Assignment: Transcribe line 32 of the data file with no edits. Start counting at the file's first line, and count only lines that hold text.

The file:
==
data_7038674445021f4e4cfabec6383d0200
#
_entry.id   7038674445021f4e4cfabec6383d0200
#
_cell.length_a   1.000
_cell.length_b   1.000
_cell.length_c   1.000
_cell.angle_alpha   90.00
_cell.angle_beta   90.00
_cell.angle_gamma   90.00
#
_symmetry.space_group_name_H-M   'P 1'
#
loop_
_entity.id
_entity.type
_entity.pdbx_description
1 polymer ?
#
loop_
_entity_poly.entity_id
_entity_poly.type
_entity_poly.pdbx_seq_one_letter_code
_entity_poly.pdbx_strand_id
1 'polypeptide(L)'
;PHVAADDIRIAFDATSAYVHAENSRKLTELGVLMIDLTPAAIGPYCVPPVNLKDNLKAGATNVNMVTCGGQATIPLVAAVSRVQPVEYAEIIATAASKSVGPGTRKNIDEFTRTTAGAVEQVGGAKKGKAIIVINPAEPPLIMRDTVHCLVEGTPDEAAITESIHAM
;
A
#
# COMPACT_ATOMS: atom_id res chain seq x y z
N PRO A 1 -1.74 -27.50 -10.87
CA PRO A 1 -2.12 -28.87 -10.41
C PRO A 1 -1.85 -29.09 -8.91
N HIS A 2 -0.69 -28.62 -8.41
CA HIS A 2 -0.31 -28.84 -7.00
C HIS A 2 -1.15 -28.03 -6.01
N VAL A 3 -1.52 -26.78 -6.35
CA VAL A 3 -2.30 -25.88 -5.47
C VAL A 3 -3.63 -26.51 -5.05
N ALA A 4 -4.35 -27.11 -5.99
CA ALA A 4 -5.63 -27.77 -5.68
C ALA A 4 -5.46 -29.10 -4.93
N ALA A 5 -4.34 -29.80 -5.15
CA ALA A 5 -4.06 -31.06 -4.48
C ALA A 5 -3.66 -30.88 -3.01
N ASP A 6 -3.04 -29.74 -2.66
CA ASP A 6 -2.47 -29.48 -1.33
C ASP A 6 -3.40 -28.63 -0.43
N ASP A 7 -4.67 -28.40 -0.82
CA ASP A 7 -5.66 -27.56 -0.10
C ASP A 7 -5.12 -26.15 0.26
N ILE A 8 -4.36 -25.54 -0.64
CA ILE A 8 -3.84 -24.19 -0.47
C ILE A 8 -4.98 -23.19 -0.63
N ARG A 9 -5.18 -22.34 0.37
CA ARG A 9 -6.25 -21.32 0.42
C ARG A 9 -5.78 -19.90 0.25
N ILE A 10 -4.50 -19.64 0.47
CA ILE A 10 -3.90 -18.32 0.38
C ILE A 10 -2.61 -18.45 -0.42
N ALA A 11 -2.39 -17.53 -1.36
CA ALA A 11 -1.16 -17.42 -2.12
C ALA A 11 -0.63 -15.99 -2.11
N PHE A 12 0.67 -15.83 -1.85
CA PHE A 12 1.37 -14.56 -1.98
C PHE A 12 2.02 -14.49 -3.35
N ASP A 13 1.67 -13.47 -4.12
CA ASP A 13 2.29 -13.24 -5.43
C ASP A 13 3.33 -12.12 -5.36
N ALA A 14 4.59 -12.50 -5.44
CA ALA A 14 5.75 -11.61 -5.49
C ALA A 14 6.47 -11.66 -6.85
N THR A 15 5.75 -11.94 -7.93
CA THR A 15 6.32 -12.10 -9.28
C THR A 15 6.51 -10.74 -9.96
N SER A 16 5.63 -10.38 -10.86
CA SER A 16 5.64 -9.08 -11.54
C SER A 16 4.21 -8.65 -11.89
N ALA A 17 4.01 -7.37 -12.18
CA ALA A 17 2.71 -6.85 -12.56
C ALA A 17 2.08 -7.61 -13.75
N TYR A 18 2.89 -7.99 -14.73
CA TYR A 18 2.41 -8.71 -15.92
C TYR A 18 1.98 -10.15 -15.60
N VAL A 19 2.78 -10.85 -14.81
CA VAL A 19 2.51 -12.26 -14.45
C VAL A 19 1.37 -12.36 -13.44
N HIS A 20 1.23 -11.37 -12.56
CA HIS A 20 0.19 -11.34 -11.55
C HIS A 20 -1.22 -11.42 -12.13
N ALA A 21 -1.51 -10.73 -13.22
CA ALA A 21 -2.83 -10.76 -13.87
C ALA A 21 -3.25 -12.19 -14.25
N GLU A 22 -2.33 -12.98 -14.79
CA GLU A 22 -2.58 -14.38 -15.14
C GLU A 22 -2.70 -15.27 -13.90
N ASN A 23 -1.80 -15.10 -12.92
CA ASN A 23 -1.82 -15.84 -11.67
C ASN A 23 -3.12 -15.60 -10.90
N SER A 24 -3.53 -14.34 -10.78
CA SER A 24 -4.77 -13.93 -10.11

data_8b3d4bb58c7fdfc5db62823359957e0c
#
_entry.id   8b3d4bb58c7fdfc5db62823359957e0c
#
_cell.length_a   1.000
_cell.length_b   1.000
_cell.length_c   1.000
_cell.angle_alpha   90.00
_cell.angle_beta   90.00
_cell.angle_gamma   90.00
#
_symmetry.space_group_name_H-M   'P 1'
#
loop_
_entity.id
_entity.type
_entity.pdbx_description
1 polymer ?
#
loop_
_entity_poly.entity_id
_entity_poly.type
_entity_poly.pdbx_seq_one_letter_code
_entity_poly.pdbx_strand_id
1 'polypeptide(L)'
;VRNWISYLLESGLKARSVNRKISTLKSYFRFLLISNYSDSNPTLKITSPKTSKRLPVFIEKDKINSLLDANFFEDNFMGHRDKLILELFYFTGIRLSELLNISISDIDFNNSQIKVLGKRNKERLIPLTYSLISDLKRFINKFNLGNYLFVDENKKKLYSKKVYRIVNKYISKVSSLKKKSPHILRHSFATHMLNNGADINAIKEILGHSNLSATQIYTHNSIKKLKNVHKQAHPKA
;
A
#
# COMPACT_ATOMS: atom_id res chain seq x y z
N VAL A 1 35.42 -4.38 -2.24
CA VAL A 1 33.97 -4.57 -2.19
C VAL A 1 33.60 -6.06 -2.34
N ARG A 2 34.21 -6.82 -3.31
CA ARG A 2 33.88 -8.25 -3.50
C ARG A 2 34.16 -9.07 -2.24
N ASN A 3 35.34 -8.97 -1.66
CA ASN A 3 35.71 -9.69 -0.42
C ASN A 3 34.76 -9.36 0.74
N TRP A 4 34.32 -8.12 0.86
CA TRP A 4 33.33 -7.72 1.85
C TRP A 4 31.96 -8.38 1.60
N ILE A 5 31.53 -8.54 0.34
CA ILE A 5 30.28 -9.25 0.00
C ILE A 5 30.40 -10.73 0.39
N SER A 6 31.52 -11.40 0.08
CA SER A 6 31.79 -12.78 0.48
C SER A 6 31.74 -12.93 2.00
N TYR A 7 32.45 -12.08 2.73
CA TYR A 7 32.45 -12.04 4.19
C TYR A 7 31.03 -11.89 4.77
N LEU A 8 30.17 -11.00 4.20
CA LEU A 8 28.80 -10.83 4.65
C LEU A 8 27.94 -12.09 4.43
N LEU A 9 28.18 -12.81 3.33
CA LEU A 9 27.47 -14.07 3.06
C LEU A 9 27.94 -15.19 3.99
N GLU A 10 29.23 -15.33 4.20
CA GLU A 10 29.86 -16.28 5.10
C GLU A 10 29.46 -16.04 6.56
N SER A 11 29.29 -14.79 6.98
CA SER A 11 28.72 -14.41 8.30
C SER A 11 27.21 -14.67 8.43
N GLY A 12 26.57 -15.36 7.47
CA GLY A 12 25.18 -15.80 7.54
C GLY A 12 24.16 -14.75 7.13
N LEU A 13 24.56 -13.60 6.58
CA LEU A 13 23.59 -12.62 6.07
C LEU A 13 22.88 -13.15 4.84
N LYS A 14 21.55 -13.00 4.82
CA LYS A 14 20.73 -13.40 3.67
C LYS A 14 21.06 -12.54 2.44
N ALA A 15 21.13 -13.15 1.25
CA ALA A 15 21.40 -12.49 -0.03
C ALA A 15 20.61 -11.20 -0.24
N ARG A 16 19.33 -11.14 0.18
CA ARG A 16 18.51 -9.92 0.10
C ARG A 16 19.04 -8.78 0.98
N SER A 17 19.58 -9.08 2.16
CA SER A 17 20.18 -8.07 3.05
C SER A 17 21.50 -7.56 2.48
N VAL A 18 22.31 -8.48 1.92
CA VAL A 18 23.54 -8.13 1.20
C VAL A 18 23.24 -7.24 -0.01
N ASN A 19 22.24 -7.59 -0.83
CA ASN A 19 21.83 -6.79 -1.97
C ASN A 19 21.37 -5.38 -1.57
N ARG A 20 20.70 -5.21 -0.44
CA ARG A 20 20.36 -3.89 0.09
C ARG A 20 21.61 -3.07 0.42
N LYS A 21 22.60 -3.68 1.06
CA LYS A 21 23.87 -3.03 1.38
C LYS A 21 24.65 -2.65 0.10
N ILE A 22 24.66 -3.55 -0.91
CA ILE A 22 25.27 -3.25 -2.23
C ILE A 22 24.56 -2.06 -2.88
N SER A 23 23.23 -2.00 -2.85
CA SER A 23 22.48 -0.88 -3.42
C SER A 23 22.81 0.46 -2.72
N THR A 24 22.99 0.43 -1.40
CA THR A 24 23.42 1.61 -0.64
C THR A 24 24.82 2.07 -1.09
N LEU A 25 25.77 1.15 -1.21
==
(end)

CA PRO A 1 -2.12 -28.87 -10.41